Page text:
Sabina Coyne, President of Ireland Michael D. Higgins, Queen Elizabeth II and Prince Philip, Duke of Edinburgh pose for a photograph ahead of a State Banquet on April 8, 2014 in Windsor, England. (Photo by Dan Kitwood/Getty Images)
The Queen said that as the two nations "enter a period of historical resonance, it is right to look back in remembrance".
She added: "People from Ireland were involved in all the major campaigns and battles of the war. We will remember and honour their contribution and sacrifice, just as we remember our own.
"My family and my government will stand alongside you, Mr President, and your ministers, throughout the anniversaries of the war and of the events that led to the creation of the Irish Free State."
The Queen acknowledged the contribution made by Irish people in Britain.
"Britain has been hugely enriched by the migration of Irishmen and women to these shores. The contribution of Irish people to Britain has reached into every walk of British life," she said.
Adding: "And yet, over the years, many Irish migrants to Britain encountered discrimination and a lack of appreciation.
"Happily, those days are now behind us, and it is widely recognised that Britain is a better place because of the Irish people who live here."
The Queen also made reference to the peace process in Northern Ireland.
"Our two governments will continue to work together in Northern Ireland to support the First and Deputy First Minister and the Executive to advance the peace process and to establish a shared society based on mutual respect and equality of opportunity," she said.
The Queen is wearing the official Diamond Jubilee white silk and lace dress designed by Angela Kelly, and the Grand Duchess Vladimir of Russia Tiara which has droplets of emeralds.
At the end of her speech the Queen asked guests to rise and drink a toast to the President and Mrs Higgins and "to the health and prosperity of the people of Ireland".
As they did this, the orchestra played the Irish anthem.
Martin McGuinness, the Deputy First Minister of Northern Ireland (R) attends a State Banquet in honour of the President of Ireland Michael D. Higgins on April 8, 2014 in Windsor, England. (Photo by Dan Kitwood/Getty Images)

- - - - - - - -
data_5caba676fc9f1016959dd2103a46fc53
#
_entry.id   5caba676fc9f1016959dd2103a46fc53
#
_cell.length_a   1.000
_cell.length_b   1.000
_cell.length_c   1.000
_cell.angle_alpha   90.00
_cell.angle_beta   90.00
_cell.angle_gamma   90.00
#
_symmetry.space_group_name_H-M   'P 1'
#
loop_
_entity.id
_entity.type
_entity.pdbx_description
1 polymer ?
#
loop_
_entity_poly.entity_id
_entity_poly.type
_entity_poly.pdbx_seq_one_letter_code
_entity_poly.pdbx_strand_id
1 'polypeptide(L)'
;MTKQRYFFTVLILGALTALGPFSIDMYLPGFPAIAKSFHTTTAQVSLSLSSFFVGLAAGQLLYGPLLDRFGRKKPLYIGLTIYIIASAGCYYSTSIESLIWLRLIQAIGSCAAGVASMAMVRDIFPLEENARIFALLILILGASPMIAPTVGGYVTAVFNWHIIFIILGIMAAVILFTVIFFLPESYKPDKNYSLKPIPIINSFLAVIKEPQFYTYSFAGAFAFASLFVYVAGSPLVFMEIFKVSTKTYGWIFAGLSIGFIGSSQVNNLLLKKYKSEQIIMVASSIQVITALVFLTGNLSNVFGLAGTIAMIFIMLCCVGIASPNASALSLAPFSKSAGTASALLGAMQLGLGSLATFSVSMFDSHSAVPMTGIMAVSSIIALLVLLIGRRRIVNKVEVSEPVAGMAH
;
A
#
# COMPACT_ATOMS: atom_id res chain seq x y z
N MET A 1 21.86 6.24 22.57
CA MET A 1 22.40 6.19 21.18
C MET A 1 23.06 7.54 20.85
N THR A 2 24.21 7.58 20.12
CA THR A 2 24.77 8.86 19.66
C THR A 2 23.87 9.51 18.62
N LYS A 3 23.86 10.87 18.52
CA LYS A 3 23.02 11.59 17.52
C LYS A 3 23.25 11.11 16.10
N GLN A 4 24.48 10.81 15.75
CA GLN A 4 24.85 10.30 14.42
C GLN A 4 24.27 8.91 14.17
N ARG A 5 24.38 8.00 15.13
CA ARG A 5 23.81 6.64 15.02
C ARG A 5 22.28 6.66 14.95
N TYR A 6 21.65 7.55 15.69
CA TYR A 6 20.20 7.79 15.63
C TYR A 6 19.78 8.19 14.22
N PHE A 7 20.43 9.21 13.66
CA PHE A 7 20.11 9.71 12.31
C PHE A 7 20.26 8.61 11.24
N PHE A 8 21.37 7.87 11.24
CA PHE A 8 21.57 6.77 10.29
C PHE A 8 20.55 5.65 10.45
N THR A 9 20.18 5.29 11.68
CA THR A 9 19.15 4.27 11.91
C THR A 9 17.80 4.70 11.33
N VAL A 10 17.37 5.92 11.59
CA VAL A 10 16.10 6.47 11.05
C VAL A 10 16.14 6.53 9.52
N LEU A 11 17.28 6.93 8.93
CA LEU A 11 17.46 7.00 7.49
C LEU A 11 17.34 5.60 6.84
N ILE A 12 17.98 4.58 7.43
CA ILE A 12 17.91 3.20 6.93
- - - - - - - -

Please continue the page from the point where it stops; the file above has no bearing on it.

In his speech, which featured a few words of Irish, President Higgins made reference to the Queen's historic visit to Ireland, in which she "admirably" did not "shy away from the shadows of the past".
He said: "Your gracious and genuine curiosity, your evident delight in that visit, including its equine dimension, made it very easy for us to express to you and, through you to the British people, the warmth of neighbourly feelings.
"It laid the basis for an authentic and ethical hospitality between our two countries. "Admirably, you chose not to shy away from the shadows of the past, recognising that they cannot be ignored when we consider the relationship between our islands."
President Higgins said her "apt and considered words when you addressed some of the painful moments of our mutual history" were valued.
He said people were "moved" by the Queen's gestures of respect at sites of national historical significance in Ireland. "These memorable moments and these moving words merit our appreciation and, even more, our reciprocity.
"While the past must be respectfully recognised, it must not imperil the potential of the present or the possibilities of the future - ar feidireachtai gan teorainn - our endless possibilities working together," he said.
President Higgins described his visit as "a very visible sign of the warmth and maturity of the relationship between our two countries".
Adding: "It is something to be truly welcomed and celebrated."
He said Ireland and Britain "live in both the shadow and in the shelter of one another, and so it has been since the dawn of history".
He added: "Through conquest and resistance, we have cast shadows on each other, but we have also gained strength from one another as neighbours and, most especially, from the contribution of those who have travelled between our islands in recent decades."
Like the Queen, President Higgins made reference to the "extensive" contribution of Irish men and Irish women to life in Britain. He said: "It runs from building canals, roads and bridges in previous decades, to running major companies in the present, all the while pouring Irish personality and imagination into the English language and its literature."
Nearing the end of his speech, he said: "The shadow of the past has become the shelter of the present.
"While we grieve together for lost lives, we will not let any painful aspect of our shared history deflect us from crafting a future that offers hope and opportunity for the British and Irish people."
President Higgins invited guests to stand and join him in a toast to the health and happiness of the Queen and the Duke of Edinburgh and the people of the UK.
Mr McGuinness stood up and participated in the toast as the orchestra played God Save The Queen.